Spring 2022 Edition
What is it, what are the relevant facts and history surrounding the upcoming ballot issue? The term “use tax” is just another way of saying sales tax, however, the sale does not take place at a physical location. Therefore, purchasers are charged a “use tax” based on where they use or receive the item purchased from an out-of-state retailer.
The reason this is coming about is that a loophole was created in the tax laws first in 1967, and then re-affirmed in 1992, when the Supreme Court ruled in Quill Corp. versus North Dakota that sales tax could not be collected/imposed on purchases made from out-of-state vendors. For a sales tax to apply, the retailer had to have a significant physical presence in that particular state. This originally created an advantage for catalog purchases, and subsequently for online sales. This probably was not tremendously impactful in 1992 when there was relatively little online shopping. With the tremendous increase in e-commerce (even more so with COVID), the disadvantage it creates for local brick and mortar stores has become very significant. This consequence extends to local governments that depend heavily on sales tax revenue to pay for police, parks, public works, etc. Unlike many cities, Chesterfield receives no property tax, and is heavily dependent on sales tax revenues.
In its 2018 decision of the South Dakota versus Wayfair case, the Supreme Court overturned the 1992 Quill decision, which closed the loophole and again allowed states and local governments to impose what is called a “use tax” on out of state purchases. This Supreme Court decision cleared the way for state governments to provide enabling legislation applicable to their respective states. Missouri was the very last state in the union to pass what was called “Wayfair” (Senate Bill 153) legislation. This legislation was sponsored by State Senator Andrew Koenig, who coincidentally happens to be one of the senators representing a portion of Chesterfield. Senator Koenig is a well-respected public servant and is thought to be among the most conservative members of our legislature.
Local Voter Approval Needed
In order for a “use tax” to be imposed on out-of-state purchases, a ballot measure must be passed locally for the municipal taxes and a separate ballot for the county-wide taxes. The Chesterfield ballot will be labeled Proposition U (associated with existing Parks ½ cent and Capital Improvement ½ cent taxes) and I understand that the St. Louis County ballot measure will be labeled Proposition C. The county ballot would be applicable to the existing county-wide taxes, from which Chesterfield would receive a proportionate share based on population. If the ballot measures obtain voter approval, the earliest effective date would be January, 2023. Regardless of the passage of either ballot, the state portion (4.225%) has been and will continue to be in effect. The sales tax rates will remain the same, but out of state purchases would become subject to existing rates of local sales taxes. Consumers would pay the same sales tax, whether it be from a local store or an out of state vendor.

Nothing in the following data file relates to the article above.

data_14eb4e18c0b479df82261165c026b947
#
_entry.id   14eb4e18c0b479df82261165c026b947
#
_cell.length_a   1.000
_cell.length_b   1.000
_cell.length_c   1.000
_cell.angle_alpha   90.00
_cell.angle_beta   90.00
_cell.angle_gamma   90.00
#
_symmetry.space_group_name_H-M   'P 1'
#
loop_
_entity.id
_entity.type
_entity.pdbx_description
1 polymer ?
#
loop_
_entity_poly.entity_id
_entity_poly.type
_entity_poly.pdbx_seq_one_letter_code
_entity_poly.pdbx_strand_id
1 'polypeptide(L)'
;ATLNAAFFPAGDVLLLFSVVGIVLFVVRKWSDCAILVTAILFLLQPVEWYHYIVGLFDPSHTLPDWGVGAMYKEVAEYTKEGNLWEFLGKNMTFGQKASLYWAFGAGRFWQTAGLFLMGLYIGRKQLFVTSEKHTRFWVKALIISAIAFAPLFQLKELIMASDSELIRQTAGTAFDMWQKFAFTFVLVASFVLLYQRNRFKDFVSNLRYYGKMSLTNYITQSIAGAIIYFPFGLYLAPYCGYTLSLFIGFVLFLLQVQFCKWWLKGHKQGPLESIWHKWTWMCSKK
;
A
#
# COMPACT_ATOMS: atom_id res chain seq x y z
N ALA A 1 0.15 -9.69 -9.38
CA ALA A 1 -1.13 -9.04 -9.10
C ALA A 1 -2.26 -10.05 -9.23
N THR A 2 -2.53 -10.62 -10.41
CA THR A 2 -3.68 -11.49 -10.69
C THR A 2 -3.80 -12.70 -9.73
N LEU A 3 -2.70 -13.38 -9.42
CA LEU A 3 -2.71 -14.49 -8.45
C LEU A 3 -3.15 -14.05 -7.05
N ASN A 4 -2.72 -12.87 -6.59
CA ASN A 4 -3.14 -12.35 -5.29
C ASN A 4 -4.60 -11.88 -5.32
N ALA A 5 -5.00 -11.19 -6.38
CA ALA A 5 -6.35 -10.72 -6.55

State law prohibits government from expending resources to advocate for or against ballot measures, but I am allowed to inform and educate voters in order that you may make your own decision as to if or how you will vote on the upcoming ballot measures.
The Missouri Chamber of Commerce, Missouri Retailer’s Association, and Chesterfield Regional Chamber of Commerce, have voiced their support in favor of the use tax ballots, and as you can see, I have devoted the entirety of my Mayor’s message to the subject. Thank you for your consideration!
I hope to see you out and about as we approach the new year!
Mayor Bob Nation